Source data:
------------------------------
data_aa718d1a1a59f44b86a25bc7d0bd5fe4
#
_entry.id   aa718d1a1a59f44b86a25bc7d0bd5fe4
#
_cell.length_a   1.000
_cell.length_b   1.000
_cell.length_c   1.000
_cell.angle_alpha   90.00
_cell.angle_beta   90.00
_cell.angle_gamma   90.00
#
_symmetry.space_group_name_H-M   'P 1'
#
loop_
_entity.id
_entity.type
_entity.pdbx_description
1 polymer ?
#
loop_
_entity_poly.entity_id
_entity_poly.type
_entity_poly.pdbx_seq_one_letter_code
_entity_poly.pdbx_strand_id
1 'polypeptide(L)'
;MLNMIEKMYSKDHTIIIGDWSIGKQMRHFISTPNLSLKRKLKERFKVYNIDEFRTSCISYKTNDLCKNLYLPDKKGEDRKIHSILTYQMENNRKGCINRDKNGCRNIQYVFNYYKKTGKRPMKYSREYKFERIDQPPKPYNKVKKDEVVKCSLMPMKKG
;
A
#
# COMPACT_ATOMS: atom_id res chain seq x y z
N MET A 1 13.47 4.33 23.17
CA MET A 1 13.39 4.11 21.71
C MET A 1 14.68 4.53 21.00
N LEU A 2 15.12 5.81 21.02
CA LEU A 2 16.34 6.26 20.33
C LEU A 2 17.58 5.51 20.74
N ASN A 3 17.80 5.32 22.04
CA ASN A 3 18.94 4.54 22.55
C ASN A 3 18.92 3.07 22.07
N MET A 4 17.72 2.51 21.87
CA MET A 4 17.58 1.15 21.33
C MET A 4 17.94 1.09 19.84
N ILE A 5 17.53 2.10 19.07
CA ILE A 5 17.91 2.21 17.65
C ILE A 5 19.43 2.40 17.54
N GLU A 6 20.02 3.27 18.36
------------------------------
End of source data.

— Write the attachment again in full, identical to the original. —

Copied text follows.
data_aa718d1a1a59f44b86a25bc7d0bd5fe4
#
_entry.id   aa718d1a1a59f44b86a25bc7d0bd5fe4
#
_cell.length_a   1.000
_cell.length_b   1.000
_cell.length_c   1.000
_cell.angle_alpha   90.00
_cell.angle_beta   90.00
_cell.angle_gamma   90.00
#
_symmetry.space_group_name_H-M   'P 1'
#
loop_
_entity.id
_entity.type
_entity.pdbx_description
1 polymer ?
#
loop_
_entity_poly.entity_id
_entity_poly.type
_entity_poly.pdbx_seq_one_letter_code
_entity_poly.pdbx_strand_id
1 'polypeptide(L)'
;MLNMIEKMYSKDHTIIIGDWSIGKQMRHFISTPNLSLKRKLKERFKVYNIDEFRTSCISYKTNDLCKNLYLPDKKGEDRKIHSILTYQMENNRKGCINRDKNGCRNIQYVFNYYKKTGKRPMKYSREYKFERIDQPPKPYNKVKKDEVVKCSLMPMKKG
;
A
#
# COMPACT_ATOMS: atom_id res chain seq x y z
N MET A 1 13.47 4.33 23.17
CA MET A 1 13.39 4.11 21.71
C MET A 1 14.68 4.53 21.00
N LEU A 2 15.12 5.81 21.02
CA LEU A 2 16.34 6.26 20.33
C LEU A 2 17.58 5.51 20.74
N ASN A 3 17.80 5.32 22.04
CA ASN A 3 18.94 4.54 22.55
C ASN A 3 18.92 3.07 22.07
N MET A 4 17.72 2.51 21.87
CA MET A 4 17.58 1.15 21.33
C MET A 4 17.94 1.09 19.84
N ILE A 5 17.53 2.10 19.07
CA ILE A 5 17.91 2.21 17.65
C ILE A 5 19.43 2.40 17.54
N GLU A 6 20.02 3.27 18.36